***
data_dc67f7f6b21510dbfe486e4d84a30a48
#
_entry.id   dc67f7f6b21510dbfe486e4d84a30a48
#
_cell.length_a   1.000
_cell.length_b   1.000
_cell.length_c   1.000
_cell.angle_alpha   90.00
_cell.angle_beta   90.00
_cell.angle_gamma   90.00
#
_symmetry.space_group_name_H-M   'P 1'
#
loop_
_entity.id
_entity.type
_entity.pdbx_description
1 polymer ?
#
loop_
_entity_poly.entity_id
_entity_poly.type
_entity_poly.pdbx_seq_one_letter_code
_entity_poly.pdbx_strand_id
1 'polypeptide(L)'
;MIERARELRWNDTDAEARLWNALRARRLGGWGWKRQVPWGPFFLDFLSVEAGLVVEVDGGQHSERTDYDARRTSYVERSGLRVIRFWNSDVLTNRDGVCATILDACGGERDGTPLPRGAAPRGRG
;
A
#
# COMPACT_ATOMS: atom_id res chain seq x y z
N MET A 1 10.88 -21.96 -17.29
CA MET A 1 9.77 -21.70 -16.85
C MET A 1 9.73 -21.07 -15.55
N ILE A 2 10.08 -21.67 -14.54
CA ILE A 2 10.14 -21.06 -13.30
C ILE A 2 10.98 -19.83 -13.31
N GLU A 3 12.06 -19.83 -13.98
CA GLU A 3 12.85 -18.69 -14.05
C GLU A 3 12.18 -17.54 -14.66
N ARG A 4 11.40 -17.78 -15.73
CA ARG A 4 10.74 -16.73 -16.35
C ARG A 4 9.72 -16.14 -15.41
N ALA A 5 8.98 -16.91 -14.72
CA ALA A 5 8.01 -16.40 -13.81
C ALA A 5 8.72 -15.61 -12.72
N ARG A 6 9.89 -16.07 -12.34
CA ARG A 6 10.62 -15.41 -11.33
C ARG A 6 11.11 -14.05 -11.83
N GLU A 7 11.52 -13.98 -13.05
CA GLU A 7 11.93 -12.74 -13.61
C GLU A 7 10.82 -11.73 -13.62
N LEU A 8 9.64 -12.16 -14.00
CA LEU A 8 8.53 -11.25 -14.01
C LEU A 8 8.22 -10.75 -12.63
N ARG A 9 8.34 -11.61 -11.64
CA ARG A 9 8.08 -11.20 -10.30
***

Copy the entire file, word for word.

data_dc67f7f6b21510dbfe486e4d84a30a48
#
_entry.id   dc67f7f6b21510dbfe486e4d84a30a48
#
_cell.length_a   1.000
_cell.length_b   1.000
_cell.length_c   1.000
_cell.angle_alpha   90.00
_cell.angle_beta   90.00
_cell.angle_gamma   90.00
#
_symmetry.space_group_name_H-M   'P 1'
#
loop_
_entity.id
_entity.type
_entity.pdbx_description
1 polymer ?
#
loop_
_entity_poly.entity_id
_entity_poly.type
_entity_poly.pdbx_seq_one_letter_code
_entity_poly.pdbx_strand_id
1 'polypeptide(L)'
;MIERARELRWNDTDAEARLWNALRARRLGGWGWKRQVPWGPFFLDFLSVEAGLVVEVDGGQHSERTDYDARRTSYVERSGLRVIRFWNSDVLTNRDGVCATILDACGGERDGTPLPRGAAPRGRG
;
A
#
# COMPACT_ATOMS: atom_id res chain seq x y z
N MET A 1 10.88 -21.96 -17.29
CA MET A 1 9.77 -21.70 -16.85
C MET A 1 9.73 -21.07 -15.55
N ILE A 2 10.08 -21.67 -14.54
CA ILE A 2 10.14 -21.06 -13.30
C ILE A 2 10.98 -19.83 -13.31
N GLU A 3 12.06 -19.83 -13.98
CA GLU A 3 12.85 -18.69 -14.05
C GLU A 3 12.18 -17.54 -14.66
N ARG A 4 11.40 -17.78 -15.73
CA ARG A 4 10.74 -16.73 -16.35
C ARG A 4 9.72 -16.14 -15.41
N ALA A 5 8.98 -16.91 -14.72
CA ALA A 5 8.01 -16.40 -13.81
C ALA A 5 8.72 -15.61 -12.72
N ARG A 6 9.89 -16.07 -12.34
CA ARG A 6 10.62 -15.41 -11.33
C ARG A 6 11.11 -14.05 -11.83
N GLU A 7 11.52 -13.98 -13.05
CA GLU A 7 11.93 -12.74 -13.61
C GLU A 7 10.82 -11.73 -13.62
N LEU A 8 9.64 -12.16 -14.00
CA LEU A 8 8.53 -11.25 -14.01
C LEU A 8 8.22 -10.75 -12.63
N ARG A 9 8.34 -11.61 -11.64
CA ARG A 9 8.08 -11.20 -10.30